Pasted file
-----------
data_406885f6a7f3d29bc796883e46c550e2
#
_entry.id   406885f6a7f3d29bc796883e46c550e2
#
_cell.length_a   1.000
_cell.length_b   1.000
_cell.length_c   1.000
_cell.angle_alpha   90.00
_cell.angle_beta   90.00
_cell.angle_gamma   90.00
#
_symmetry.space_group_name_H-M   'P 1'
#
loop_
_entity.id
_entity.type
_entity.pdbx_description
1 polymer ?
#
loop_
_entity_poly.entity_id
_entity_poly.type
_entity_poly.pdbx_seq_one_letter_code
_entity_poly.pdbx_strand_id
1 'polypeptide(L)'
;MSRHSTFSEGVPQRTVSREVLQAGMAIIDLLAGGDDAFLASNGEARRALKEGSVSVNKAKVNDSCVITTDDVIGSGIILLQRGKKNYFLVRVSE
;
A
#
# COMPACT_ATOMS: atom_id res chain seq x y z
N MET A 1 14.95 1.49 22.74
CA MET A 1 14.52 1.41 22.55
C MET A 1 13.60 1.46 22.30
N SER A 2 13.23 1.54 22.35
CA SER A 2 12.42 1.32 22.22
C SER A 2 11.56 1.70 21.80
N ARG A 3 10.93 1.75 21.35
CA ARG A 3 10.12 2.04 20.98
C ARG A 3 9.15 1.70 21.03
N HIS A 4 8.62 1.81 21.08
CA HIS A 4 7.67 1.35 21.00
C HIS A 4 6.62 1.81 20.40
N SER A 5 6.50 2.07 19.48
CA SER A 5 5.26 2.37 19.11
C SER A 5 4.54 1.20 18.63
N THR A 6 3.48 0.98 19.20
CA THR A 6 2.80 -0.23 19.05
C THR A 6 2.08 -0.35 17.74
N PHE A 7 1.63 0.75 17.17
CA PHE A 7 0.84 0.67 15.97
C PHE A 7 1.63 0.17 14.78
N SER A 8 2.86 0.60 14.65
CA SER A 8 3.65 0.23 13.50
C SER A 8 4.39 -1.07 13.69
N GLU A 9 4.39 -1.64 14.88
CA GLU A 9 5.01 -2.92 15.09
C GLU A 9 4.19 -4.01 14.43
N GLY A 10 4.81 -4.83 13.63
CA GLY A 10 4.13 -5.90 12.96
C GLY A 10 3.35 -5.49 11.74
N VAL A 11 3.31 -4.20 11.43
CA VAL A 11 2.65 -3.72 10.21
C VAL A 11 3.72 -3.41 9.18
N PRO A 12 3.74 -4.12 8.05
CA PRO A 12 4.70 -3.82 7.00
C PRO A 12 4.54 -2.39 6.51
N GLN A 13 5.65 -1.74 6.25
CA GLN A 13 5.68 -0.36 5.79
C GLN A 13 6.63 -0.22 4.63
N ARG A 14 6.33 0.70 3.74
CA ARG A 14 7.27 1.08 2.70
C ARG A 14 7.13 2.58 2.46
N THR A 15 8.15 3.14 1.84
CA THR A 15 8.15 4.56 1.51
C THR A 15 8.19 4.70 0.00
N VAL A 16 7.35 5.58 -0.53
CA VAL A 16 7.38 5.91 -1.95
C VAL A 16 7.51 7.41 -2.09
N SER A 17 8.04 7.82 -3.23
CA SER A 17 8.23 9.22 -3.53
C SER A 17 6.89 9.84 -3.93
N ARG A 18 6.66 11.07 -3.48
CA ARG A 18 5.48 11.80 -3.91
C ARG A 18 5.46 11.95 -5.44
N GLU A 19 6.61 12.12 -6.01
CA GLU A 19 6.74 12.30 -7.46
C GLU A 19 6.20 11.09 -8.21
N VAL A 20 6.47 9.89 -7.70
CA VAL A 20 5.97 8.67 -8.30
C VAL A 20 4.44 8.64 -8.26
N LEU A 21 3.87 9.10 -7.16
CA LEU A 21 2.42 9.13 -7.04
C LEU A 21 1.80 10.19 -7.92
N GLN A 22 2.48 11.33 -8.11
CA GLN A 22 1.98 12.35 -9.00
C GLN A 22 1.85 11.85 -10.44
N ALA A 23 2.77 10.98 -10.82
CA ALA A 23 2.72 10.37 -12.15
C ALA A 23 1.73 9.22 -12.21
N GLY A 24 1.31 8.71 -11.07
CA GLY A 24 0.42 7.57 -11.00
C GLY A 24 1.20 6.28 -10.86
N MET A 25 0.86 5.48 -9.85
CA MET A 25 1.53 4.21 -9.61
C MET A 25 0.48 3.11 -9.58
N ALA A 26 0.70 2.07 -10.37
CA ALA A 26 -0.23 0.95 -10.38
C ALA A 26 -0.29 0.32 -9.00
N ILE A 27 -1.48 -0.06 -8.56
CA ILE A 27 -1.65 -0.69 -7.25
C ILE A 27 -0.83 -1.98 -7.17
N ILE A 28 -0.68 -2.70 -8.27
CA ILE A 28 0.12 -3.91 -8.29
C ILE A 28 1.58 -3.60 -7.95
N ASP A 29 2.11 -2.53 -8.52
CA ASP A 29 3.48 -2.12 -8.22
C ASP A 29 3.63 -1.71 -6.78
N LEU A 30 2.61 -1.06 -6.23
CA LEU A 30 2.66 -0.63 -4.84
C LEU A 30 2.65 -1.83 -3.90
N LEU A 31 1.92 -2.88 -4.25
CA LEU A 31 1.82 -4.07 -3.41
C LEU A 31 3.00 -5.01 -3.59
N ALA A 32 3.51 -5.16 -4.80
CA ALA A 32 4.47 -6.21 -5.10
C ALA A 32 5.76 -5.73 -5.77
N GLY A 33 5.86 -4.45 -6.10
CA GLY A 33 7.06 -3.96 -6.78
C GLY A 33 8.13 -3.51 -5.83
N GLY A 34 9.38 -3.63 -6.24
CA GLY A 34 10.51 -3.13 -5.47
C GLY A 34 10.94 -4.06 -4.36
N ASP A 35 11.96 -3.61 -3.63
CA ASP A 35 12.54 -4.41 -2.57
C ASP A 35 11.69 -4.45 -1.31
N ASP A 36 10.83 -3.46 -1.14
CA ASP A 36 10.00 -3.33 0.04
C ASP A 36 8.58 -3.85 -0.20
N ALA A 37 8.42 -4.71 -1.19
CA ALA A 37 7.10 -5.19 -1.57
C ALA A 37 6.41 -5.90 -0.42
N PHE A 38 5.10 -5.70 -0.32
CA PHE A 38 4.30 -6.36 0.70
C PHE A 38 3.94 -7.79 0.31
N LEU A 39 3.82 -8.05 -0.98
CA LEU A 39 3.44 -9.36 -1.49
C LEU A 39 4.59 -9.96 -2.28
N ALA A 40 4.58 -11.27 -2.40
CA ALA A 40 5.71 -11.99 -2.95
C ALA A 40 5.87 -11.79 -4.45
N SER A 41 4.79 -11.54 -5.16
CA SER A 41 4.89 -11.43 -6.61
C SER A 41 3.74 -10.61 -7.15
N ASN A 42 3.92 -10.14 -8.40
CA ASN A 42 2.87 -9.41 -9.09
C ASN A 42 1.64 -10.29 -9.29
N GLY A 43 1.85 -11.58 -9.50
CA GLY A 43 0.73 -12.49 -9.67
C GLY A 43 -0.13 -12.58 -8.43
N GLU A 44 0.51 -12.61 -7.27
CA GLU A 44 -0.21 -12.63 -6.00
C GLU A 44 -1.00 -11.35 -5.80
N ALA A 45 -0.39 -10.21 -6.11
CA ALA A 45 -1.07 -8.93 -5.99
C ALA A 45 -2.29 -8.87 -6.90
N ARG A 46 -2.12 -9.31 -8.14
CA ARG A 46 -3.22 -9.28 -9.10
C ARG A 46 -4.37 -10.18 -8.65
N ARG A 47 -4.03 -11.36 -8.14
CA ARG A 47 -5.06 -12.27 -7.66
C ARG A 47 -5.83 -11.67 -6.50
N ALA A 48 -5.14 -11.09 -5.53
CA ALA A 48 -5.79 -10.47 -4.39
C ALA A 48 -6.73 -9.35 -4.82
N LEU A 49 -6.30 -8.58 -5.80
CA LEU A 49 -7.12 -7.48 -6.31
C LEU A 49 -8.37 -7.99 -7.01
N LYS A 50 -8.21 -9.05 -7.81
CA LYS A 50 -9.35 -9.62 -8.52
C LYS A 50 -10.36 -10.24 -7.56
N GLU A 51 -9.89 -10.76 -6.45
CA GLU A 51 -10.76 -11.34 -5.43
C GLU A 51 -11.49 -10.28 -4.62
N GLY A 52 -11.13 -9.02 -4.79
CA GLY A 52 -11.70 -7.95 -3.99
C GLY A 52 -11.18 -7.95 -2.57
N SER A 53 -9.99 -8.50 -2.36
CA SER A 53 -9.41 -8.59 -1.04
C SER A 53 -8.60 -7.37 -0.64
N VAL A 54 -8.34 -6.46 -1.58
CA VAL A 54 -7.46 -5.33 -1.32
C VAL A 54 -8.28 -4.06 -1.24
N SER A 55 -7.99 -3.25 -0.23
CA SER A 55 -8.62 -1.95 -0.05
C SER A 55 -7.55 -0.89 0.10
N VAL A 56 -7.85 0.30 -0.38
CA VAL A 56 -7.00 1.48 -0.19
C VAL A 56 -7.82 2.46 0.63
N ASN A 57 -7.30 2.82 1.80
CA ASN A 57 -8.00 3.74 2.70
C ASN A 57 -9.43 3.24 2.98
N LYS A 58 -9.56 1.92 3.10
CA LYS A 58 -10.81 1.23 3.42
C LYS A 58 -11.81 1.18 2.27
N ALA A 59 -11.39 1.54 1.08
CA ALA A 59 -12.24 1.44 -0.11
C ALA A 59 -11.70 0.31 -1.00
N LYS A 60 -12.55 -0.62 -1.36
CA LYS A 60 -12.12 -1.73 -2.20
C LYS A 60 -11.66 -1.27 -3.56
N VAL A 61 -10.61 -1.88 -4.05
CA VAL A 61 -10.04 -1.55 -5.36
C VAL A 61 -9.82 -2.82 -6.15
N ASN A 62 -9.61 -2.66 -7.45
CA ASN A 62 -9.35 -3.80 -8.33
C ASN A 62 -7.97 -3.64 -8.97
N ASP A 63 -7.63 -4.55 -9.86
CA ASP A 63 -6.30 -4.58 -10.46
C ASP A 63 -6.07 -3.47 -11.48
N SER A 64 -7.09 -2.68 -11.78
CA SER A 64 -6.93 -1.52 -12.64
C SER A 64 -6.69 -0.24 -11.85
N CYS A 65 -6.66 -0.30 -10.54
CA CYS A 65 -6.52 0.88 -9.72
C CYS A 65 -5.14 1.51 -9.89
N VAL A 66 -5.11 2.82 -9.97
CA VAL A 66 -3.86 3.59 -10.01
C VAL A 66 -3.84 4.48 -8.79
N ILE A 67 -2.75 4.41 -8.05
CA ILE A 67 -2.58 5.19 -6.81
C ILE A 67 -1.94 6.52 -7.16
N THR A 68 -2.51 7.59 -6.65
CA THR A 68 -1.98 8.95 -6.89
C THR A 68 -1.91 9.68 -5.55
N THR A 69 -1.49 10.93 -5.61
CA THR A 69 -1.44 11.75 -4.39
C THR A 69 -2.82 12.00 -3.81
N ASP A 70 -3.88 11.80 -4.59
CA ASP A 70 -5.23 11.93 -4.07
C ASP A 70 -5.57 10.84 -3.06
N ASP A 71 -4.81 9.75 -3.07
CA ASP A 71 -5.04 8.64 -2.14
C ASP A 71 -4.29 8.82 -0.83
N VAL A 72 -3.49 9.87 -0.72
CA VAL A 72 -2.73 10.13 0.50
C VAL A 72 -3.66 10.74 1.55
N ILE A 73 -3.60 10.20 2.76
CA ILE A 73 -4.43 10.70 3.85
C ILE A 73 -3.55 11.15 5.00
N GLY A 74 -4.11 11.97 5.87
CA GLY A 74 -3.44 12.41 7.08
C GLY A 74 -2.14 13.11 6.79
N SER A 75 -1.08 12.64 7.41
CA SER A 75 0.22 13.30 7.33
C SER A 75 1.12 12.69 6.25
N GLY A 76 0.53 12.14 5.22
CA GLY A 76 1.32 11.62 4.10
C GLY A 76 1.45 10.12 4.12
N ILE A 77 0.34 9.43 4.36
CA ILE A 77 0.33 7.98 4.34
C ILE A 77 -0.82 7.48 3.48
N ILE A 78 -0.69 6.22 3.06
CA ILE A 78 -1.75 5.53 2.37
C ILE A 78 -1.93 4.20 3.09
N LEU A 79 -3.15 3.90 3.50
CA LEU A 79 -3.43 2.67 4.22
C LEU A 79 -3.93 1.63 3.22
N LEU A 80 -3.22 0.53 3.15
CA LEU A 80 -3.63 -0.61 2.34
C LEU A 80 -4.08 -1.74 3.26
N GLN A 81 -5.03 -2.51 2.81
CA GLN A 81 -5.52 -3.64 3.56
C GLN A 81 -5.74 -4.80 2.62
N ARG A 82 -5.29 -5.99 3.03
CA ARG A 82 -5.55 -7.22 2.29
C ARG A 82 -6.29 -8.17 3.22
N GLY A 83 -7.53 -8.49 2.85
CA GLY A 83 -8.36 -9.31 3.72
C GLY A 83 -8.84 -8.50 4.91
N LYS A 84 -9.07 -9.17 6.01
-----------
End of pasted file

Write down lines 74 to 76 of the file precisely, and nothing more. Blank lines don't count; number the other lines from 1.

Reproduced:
CA THR A 15 8.15 4.56 1.51
C THR A 15 8.19 4.70 0.00
N VAL A 16 7.35 5.58 -0.53